Fact: Taking better photos is a way to set yourself apart online—whether you want to brighten up your social media accounts, strengthen your personal website, or generally improve your online presence. After all, one of the first things a recruiter sees on your LinkedIn profile is your background and your profile shot.

While you can certainly use all the free resources out there to choose high-quality stock photos, you can also tell a really compelling story by taking your own. Especially if you’re in a creative field, a highly polished Instagram account can say a lot.

And don’t worry if your expertise currently begins and ends with choosing filters on said Instagram account. There are a few steps you can take to make your images top notch—without buying an expensive SLR camera or subscribing to Photoshop.

Having taken a few courses myself on essential photography and design principles, I know that every good photographer had to start somewhere. You’d be surprised how following some tried-and-true rules can make a huge difference in your images.

The best part? These are strategies you can use with a smartphone and free editing tools available online.

1. Consider the Grid When Prepping the Shot

Also known as the rule of thirds, this method’s all about balancing a photo on a three-by-three grid. There are certain positions in a frame that are pleasing, such as in the center or at one of the intersections of this grid. Want the single main focus to really catch someone’s eye? These locations are pretty much always a sure bet.

You can turn on this grid in an iPhone by going to “Settings,” then “Photos & Camera,” and switching on for “Grid.” For a Samsung Galaxy phone, you can open “Camera,” click “Settings,” and switch on for “Grid.”


2. Avoid Zoom

If you ever want to get a good close-up shot of something, you’re actually not supposed to zoom into it. Especially on your phone, zooming in will compromise the quality and resolution of your image file. So, be sure to always either move closer to the subject to better frame it, or if that’s not possible, wait until you’re editing to crop it down to the right size.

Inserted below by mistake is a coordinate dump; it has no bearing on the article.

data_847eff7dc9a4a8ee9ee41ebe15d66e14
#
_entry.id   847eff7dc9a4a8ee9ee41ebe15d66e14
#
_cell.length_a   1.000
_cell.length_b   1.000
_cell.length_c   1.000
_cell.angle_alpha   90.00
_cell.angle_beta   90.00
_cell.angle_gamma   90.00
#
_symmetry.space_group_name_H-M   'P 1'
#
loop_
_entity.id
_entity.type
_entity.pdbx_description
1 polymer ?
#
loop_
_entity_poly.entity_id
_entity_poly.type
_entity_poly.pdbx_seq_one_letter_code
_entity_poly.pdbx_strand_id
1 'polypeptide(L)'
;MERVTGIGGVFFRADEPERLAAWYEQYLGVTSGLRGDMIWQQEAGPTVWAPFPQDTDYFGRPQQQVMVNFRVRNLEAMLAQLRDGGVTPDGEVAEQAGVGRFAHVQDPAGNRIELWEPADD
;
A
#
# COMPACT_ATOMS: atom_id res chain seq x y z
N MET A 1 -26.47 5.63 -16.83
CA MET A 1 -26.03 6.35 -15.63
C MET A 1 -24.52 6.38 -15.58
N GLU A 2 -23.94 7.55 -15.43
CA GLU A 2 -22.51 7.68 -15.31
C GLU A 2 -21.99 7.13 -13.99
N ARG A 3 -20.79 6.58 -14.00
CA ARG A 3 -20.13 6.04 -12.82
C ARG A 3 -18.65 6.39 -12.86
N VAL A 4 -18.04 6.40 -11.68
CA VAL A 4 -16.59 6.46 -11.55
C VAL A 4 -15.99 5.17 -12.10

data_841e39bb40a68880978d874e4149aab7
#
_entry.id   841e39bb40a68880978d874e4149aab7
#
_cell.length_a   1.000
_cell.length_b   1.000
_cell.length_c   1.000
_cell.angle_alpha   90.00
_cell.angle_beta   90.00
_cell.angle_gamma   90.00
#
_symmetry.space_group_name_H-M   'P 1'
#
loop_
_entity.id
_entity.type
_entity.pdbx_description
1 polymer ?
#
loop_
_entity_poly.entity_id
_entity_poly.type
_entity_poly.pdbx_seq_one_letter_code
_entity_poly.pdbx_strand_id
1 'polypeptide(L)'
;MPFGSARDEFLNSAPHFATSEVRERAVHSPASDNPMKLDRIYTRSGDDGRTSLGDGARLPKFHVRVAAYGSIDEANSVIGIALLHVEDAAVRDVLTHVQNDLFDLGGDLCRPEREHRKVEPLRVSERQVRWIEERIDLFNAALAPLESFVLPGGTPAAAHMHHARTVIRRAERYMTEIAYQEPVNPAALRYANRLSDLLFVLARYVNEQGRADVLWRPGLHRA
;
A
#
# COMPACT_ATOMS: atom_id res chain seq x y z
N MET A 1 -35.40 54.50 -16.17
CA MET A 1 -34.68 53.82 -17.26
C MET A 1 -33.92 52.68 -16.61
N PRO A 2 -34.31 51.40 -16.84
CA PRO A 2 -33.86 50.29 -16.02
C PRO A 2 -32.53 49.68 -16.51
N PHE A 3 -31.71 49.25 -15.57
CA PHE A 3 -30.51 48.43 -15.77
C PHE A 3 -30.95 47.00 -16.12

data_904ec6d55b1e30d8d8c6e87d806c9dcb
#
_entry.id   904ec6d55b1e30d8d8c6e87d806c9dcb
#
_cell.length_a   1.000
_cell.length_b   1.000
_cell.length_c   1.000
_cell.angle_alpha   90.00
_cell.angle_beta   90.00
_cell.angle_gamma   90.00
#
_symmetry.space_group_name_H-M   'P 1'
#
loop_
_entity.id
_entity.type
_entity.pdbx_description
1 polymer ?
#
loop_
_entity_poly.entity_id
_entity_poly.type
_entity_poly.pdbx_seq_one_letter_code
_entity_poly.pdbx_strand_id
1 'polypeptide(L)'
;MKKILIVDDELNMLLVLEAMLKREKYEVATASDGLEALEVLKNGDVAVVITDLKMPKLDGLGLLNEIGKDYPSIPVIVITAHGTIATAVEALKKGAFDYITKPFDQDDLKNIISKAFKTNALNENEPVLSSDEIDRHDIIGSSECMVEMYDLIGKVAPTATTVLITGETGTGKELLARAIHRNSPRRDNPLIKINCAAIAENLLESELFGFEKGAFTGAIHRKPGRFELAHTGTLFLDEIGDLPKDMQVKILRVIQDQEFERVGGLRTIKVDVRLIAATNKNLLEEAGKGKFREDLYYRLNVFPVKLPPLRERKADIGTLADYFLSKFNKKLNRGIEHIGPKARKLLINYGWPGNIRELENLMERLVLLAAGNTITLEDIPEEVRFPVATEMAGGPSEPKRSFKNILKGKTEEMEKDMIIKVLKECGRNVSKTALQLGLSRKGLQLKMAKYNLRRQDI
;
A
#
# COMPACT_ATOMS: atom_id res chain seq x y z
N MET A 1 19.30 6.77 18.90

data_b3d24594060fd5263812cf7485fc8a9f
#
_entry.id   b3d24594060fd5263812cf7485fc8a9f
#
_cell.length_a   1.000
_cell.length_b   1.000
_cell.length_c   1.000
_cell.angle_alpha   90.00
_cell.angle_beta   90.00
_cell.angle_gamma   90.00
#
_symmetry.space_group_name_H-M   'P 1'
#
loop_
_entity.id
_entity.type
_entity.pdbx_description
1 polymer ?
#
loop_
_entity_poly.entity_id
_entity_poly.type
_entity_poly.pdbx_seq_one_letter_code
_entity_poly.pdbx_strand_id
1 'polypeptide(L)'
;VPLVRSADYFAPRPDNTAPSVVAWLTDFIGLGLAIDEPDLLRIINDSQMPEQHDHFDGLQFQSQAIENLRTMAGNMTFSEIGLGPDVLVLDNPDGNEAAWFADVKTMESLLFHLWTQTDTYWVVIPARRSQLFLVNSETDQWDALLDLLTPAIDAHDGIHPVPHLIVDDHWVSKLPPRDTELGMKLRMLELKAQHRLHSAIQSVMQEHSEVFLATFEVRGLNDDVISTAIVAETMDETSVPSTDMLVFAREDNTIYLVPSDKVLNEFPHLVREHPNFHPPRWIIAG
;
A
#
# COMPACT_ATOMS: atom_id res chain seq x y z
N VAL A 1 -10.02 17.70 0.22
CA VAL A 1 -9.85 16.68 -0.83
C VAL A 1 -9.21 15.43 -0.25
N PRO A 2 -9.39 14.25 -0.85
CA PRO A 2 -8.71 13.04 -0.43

3. Experiment

Every instructor I’ve ever had has stressed this one rule: Try different things. Whether it’s position, lighting, framing, closeness to the subject, and so on, there are always ways to mix things up and come up with happy accidents.


4. Take More Photos Than You Want

Photographers choose what work they display, so you’ll never see just how many shots they decide to scrap. I’ll tell you a secret: It’s a lot—probably around 90% of their shots. So, don’t be afraid to take 10 times more shots than you’re planning on using, seriously. Not only will you force yourself to take a variety of different photos, but you’ll also have a much wider selection to choose from (and a greater chance of getting something you love!).

5. Use Free Photo-Editing Apps

First things first, you’ll need a program to edit in. I recommend Fotor for web or VSCO for mobile. Both of these have roughly the same features and provide a wide range of tools you need—for free.


6. Crop to Optimize

Cropping’s essential, especially since you can’t (and shouldn’t) always zoom on a smartphone. Picking your crop means more than just focusing on your subject. As the editor, you want to consider the negative space surrounding the main focus. That could mean removing something distracting from the background, or rotating the image to make sure your plane of view is straight on rather than skewed.

This is also the time to think also about the medium on which you’re presenting your photo: Do you want it to be horizontal for a cover image, or a square profile shot? The purpose will definitely impact these kind of decisions.


7. Check Out Tilt Shift

A little-known secret, tilt shift is a feature that lets you create a fake lens aperture effect. What does that mean? It basically allows your photos to have more selective focusing and depth by blurring out the background. Because this kind of maneuver normally requires a fairly sophisticated camera, tilt shift is a really cool feature to use instead. Most free editing programs include it, so take a look at the neat stuff you can do with it.


8. Play With Contrast, Brightness, and Saturation

Depending on the photo, you’ll want to tweak the contrast (the difference in color tones), brightness (the lightness), and saturation (the amount of color). For example, contrast’s helpful if you’re working with dull images that could use a little more life. Brightness can create more dynamic lighting and shading, so it’s a useful option when you want to lighten up a dark image.

More saturation can be stunning with photos that seem more muted (think landscapes or sunsets) because it emphasizes the colors to an even greater extent. Though those are just some examples, it’s by no means an exhaustive list of their uses. See what happens when you tweak around each of these settings to get a feel for what works for your purposes.


At the end of the day, the old cliche holds true: A picture says 1,000 words. So making the right impression to a hiring manager Googling you is key. And with today’s technology, learning the basics isn’t so much a matter of skill and training as it is having the right tricks handy.


Photo of man taking a photo courtesy of Getty Images/Ippei Naoi.